Blow up hole

05/06/2015

If you’re a weekend golfer, chances are you have a problem with slicing the ball.

If this is the case, you may be incorrectly diagnosing the problem as a club face problem.  In this edition of On the Lesson Tee, PGA Professional Todd Kolb shows us a simple drill that should help you get on the right track to addressing the true culprit of your golf slice: the club path.

Check out the video here!


Hey golfers, PGA Teaching Professional Todd Kolb here with another segment of On the Lesson Tee; and today I’m going to share with you one of my favorite drills that I have all of my students do before a lesson, after a lesson, and before a round.

It’s a very simple one; we call it the Tour Stick Drill.  Now you can do this drill with just a golf club; personally I prefer—and I have all of my students do it—with a Tour Stick; that’s where we come up with the name.  It’s also great for helping fix a golf slice.

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Start with alignment stick and hands at right knee

It’s a very simple concept: basically, what we’re going to do is working on the direction that the hands are traveling, and the club is traveling through the impact zone.  So the phrase is going to be “Right knee, right field with some rotation.”

Now let’s go through it.  You’re going to take your regular setup position.  You’re going to position your hands down by your right knee.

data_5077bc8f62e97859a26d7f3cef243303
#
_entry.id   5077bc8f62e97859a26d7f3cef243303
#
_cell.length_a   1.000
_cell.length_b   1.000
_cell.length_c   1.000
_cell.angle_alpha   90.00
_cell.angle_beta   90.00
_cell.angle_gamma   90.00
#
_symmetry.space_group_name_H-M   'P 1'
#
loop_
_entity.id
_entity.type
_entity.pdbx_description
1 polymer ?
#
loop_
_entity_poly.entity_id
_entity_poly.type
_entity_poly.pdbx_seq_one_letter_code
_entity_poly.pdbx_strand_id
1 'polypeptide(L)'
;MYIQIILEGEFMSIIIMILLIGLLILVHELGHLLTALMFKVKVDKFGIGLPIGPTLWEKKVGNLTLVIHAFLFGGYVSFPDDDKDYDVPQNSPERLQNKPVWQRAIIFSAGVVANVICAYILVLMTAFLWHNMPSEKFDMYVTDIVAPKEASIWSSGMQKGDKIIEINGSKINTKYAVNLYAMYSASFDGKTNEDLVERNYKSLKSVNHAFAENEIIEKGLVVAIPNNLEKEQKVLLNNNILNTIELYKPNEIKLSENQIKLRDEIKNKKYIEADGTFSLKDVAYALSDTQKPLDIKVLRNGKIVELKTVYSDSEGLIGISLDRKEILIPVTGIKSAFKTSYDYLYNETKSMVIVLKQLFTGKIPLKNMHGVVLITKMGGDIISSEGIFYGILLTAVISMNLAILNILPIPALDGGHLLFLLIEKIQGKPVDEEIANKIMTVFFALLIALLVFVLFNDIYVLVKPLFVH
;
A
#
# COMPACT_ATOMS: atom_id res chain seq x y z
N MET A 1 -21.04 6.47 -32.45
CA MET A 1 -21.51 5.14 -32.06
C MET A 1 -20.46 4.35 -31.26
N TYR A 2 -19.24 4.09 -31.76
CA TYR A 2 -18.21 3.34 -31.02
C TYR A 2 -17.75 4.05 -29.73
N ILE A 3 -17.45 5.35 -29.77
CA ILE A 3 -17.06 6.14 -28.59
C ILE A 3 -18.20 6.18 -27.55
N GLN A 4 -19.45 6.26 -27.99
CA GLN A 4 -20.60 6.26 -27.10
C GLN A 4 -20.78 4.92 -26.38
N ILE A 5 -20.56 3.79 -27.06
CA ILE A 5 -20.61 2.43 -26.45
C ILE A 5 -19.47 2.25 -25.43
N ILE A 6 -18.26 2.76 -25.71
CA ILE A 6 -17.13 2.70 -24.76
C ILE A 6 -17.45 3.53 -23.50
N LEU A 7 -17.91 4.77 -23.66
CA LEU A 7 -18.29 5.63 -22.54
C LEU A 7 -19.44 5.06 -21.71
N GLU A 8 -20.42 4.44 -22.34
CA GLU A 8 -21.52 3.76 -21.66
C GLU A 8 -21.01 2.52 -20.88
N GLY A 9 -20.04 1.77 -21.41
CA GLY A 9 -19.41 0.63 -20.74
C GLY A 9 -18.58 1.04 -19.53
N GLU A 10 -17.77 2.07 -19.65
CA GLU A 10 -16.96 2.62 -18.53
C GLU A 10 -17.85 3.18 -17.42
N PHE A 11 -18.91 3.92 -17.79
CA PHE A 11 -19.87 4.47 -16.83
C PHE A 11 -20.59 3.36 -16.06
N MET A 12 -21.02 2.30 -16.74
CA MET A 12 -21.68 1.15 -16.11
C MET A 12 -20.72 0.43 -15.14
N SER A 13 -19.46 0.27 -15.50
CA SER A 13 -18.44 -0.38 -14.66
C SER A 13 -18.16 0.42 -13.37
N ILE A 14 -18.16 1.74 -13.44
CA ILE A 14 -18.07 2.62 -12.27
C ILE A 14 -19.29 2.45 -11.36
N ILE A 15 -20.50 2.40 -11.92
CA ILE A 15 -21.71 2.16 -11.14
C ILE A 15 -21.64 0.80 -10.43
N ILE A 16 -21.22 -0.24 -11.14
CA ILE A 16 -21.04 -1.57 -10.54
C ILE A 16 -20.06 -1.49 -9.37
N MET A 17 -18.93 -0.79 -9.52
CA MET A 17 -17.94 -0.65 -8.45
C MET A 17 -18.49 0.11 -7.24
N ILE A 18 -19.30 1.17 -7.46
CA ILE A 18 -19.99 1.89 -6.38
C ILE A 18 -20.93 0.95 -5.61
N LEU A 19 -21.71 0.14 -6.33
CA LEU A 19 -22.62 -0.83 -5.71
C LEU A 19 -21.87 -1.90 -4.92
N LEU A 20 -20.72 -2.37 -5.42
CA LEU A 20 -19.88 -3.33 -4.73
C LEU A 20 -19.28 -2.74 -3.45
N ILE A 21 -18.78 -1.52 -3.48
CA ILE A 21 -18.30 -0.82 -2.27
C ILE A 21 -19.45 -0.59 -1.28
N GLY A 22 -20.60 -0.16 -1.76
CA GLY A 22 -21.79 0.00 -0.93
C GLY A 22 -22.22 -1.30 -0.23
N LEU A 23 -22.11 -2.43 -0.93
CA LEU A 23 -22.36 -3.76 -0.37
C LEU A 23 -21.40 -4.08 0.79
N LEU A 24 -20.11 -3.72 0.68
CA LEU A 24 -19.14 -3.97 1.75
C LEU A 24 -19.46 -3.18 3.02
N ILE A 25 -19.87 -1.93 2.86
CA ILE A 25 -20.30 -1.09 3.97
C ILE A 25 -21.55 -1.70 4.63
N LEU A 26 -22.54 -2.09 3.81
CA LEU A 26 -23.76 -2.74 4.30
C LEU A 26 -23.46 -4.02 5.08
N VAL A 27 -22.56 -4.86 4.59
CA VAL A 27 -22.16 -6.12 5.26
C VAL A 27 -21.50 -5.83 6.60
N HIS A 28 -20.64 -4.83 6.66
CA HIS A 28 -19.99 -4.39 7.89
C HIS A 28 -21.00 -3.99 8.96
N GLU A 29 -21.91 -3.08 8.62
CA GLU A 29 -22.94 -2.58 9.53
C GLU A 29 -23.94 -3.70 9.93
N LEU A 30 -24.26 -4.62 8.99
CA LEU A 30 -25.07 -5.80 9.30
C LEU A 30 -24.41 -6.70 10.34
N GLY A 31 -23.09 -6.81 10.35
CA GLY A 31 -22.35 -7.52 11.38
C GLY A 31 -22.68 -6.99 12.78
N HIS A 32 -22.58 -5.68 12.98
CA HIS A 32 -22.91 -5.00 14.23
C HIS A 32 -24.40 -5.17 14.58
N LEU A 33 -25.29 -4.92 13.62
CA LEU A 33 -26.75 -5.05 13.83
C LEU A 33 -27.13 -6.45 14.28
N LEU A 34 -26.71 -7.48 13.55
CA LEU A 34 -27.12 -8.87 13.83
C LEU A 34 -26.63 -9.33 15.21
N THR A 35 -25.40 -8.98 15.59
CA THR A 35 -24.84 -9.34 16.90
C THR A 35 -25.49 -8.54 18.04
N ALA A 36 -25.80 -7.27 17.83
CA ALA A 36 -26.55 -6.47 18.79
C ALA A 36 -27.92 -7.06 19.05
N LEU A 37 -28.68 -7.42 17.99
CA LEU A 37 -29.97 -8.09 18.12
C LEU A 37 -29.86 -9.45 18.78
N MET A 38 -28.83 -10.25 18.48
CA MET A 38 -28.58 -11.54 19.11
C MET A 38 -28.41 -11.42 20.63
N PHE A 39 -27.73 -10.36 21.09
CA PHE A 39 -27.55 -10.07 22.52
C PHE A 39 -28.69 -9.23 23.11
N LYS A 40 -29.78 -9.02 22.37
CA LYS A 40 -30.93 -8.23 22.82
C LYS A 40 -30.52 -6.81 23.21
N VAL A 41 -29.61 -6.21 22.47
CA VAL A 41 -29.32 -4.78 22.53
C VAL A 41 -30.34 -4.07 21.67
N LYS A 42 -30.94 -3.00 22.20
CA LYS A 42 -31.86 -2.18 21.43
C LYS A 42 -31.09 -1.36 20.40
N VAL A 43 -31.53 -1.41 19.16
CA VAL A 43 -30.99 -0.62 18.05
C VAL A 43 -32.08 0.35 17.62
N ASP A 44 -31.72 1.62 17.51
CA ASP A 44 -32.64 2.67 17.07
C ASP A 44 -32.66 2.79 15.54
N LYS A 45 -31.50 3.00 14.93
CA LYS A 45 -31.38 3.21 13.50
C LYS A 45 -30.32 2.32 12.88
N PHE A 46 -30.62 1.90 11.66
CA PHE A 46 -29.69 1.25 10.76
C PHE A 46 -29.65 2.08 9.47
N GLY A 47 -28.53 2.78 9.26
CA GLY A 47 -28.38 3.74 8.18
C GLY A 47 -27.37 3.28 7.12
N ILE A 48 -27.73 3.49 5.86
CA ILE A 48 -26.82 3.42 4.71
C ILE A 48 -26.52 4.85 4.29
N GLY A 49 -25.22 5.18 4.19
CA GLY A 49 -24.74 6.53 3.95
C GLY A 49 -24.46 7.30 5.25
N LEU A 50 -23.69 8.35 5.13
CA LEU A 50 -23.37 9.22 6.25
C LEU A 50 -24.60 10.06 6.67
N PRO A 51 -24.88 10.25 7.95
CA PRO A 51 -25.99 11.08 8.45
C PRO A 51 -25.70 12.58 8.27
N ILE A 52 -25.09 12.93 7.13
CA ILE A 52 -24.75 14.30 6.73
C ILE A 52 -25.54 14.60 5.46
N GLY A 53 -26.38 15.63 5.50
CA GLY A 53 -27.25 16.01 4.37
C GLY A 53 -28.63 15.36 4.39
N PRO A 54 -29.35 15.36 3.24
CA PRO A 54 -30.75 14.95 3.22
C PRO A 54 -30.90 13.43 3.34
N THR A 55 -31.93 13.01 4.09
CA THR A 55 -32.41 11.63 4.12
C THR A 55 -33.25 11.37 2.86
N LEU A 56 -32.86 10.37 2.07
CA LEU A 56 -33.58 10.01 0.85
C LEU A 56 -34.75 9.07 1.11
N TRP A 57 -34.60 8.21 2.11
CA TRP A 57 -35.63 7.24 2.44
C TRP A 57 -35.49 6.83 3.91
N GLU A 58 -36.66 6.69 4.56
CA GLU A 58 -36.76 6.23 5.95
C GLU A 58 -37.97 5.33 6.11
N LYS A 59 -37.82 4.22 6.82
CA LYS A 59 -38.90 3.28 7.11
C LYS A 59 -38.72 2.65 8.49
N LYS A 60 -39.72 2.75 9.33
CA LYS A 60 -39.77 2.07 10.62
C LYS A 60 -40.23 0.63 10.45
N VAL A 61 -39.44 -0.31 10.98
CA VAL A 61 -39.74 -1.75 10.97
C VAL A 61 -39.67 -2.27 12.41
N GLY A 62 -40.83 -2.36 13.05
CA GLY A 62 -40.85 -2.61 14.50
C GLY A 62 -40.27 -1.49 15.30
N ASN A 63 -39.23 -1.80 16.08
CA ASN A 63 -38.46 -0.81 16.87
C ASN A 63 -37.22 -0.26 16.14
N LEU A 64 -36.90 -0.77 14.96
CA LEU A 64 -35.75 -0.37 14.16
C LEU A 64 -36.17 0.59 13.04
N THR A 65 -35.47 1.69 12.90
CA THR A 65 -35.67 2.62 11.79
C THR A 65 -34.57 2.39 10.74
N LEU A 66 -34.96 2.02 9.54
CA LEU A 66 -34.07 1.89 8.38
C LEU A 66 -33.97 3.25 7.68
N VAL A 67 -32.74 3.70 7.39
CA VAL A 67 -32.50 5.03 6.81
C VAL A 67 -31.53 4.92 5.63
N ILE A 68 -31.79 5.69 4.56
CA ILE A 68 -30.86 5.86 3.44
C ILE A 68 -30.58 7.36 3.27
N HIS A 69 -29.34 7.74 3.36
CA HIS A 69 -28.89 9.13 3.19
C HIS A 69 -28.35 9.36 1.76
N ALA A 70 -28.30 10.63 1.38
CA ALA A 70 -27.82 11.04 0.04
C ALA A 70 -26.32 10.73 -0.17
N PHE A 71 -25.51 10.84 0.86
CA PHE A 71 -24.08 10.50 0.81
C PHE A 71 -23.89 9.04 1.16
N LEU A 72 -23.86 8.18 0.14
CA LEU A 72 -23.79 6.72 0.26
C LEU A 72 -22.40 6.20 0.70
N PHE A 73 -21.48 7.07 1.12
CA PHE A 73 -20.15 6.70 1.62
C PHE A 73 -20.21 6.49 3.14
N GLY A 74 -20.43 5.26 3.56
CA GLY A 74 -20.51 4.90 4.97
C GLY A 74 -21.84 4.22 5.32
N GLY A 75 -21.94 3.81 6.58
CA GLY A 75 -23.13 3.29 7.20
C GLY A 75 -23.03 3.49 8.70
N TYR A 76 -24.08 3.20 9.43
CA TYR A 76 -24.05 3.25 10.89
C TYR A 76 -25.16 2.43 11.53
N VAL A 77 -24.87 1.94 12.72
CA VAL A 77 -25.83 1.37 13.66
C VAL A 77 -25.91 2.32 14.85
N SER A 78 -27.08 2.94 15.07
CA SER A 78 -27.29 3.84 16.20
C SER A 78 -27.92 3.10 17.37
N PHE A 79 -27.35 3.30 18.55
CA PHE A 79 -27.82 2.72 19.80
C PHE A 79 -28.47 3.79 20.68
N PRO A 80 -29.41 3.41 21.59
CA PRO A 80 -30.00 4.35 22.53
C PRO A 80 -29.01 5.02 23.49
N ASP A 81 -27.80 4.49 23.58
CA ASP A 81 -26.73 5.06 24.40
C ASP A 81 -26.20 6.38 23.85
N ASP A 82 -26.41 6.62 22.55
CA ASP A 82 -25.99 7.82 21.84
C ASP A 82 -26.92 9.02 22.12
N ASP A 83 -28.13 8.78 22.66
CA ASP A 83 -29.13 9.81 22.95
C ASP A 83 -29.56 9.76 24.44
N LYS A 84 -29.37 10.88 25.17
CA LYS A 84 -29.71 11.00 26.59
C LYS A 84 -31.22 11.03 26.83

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As you swing, drag the alignment stick along the ground

Now obviously, if you’re a left-handed golfer, it’s going to be your left knee; we’re going to talk in terms of a right-handed golfer.  My hands are by my right knee; I’m going to drag my hands and drag the stick through the impact zone, and then up and to the right—what we call right field.  And as I do that, I’m going to feel my forearms rotate slightly.

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As you drag through the impact zone, work hands up and to the right (right field)

So I go from right knee to right field, with a little bit of slight rotation.  Now when we do this, we’re creating the feel and the sense of how we want the hands to travel through the golf swing.  And if we do this with a golf club—and with a ball—you’re going to hit a nice, high draw.

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As you reach the top of your follow through, feel your forearms rotate slightly.

So we call it the Tour Stick Drill; it’s one we use all the time.  It’s a great one as a warm-up, or before a lesson or before a practice session, and helps with a golf slice.  I know you’re going to like it, and I know it’s going to help you improve your game.

Blow up hole